1955: Bill Haley and His Comets recorded “See You Later, Alligator” for Decca Records in New York City. The song became their third and final million-selling top 10 single in the US. In Britain, the song was the group’s second of eight songs to reach the top 10.
1963: The Beatles had their third #1 in the UK with “I Want To Hold Your Hand.”
1964: “You’ve Lost That Lovin’ Feelin’” by the Righteous Brothers entered the Billboard Hot 100. The song became their first top 40 single and, in February, their first #1 on the US and UK charts. Produced by Phil Spector, the song is considered to be the ultimate expression of Spector’s “Wall of Sound” recording technique.
1965: The Beatles’ final UK tour ended with two concerts at the Capitol Cinema in Cardiff, Wales.
1966: Pink Floyd performed their first concert at the Oxfam Benefit at London’s Royal Albert Hall.
1969: Live Peace in Toronto 1969 by the Plastic Ono Band was released. The album had been recorded at the Toronto Rock and Roll Revival festival in September at the Toronto’s Varsity Stadium. The festival’s promoters had called John Lennon and wife Yoko Ono the day before the show, asking Lennon to be the master of ceremonies. Lennon offered instead to perform and assembled a band that included Eric Clapton, Klaus Voorman, and Alan White. It was the first live album released by any member of the Beatles separately or together.
1970: The Doors performed their last concert with Jim Morrison at the Warehouse in New Orleans, debuting several new songs from their upcoming LP, L.A. Woman.
1970: Smokey Robinson & the Miracles achieved their first #1 on the Billboard Hot 100 pop chart with “The Tears of a Clown.” The week before, it had become the group’s fourth record to top the R&B chart. First appearing on the group’s 1967 album Make It Happen, the song was released in the US as a single after it went to #1 on the UK chart in September.
1970: “Love the One You’re With,” the lead single from Stephen Stills’ debut self-titled album, entered the Billboard Hot 100. It later became Stills’ first solo record to chart on in the US as well as his only top 20 hit on the Hot 100. The song had been inspired by a frequent remark by keyboardist Billy Preston.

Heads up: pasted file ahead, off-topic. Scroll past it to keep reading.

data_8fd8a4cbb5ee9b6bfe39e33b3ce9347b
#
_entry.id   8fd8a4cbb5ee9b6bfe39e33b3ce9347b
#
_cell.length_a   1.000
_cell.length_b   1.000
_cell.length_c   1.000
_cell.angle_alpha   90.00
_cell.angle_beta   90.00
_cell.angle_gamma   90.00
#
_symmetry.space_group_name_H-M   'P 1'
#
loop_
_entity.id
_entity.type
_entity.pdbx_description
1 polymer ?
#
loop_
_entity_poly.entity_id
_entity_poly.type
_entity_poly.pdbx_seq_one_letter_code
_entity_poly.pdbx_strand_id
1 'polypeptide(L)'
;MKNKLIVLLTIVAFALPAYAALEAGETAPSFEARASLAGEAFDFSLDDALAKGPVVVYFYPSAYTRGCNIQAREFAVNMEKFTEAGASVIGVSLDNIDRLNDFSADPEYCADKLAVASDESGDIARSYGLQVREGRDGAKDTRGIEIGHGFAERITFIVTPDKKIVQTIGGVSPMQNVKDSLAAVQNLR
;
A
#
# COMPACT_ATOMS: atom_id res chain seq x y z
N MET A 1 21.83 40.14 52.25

1974: Guitarist Mick Taylor quit the Rolling Stones just before the band began recording their Black and Blue album in Munich, Germany. One of the session guitarists on the LP, the Faces’ Ronnie Wood, later became Taylor’s permanent replacement.
1976: “Night Moves,” the title track and first single from Bob Segers’ ninth studio album and first credited to the Silver Bullet Band, was released. The record became Seger’s first top 10 hit in the US, reaching #4.
1981: The Human League scored their first #1 record with “Don’t You Want Me,” which reached the top of the UK chart. The single became the group’s first #1 in the US the following July.
1995: “Free as a Bird,” by the Beatles was released in the US. Released a week earlier in the UK, it was the group’s first new song in 25 years as well as the promotional single from the compilation album, Anthology 1.
1998: John Fogerty began recording his first solo live album, Premonition, at Warner Bros. Sound Studios.
2003: Mick Jagger was knighted by Prince Charles at Buckingham Palace. Several individuals such as Rolling Stones bandmate Keith Richards and David Bowie publicly objected to Jagger accepting the honor, and it has been speculated that the queen, who had also been displeased with the nomination, had scheduled knee surgery to avoid the ceremony.
Frank Sinatra, influential singer, actor, and producer, was born in Hoboken, NJ in 1915.
Dick James, singer, music publisher, co-founder of the Beatles’ publishing company, Northern Songs, and founder of the the DJM Records label who later signed Elton John and Bernie Taupin, was born in London, England in 1920.
Terry Kirkman, songwriter and singer with The Association, was born in Salina, KS in 1939.
Dionne Warwick, singer, actress, and television host, was born in Orange, NJ in 1940.
Grover Washington, Jr., saxophonist, arranger, and producer considered to be one of the founders of smooth jazz, was born in Buffalo, NY in 1943.
Dickey Betts, guitarist, singer, songwriter, composer, and founding member of the Allman Brothers Band, was born Forrest Richard Betts in West Palm Beach, FL in 1943.
Melvyn “Deacon” Jones, organist and founding member of Baby Huey and the Babysitters, who later worked with Curtis Mayfield, Freddie King, John Lee Hooker, Gregg Allman, Elvin Bishop, Lester Chambers, Albert Collins, Pappo, and Buddy Miles, was born in Richmond, IN in 1943.
Rob Tyner, lead singer and co-founder of MC5, was born Robert Derminer in Detroit, MI in 1944.
Alan Ward, lead guitarist for the Honeycombs, was born in Nottingham, Nottinghamshire, England in 1945.
Clive Bunker, drummer and founding member of Jethro Tull, was born in Luton, Bedfordshire, England in 1946.
Ralphs Scala, keyboardist and vocalist for Blues Magoos, was born in 1947.
Ray Jackson, mandolinist, harmonica player, and joint lead vocalist of Lindisfarne, was born Lindsay Raymond Jackson in Wallsend, Northumberland, England in 1948.
Sheila E., percussionist, singer, author, and actress, was born Sheila Cecelia Escovedo in Oakland, CA in 1957.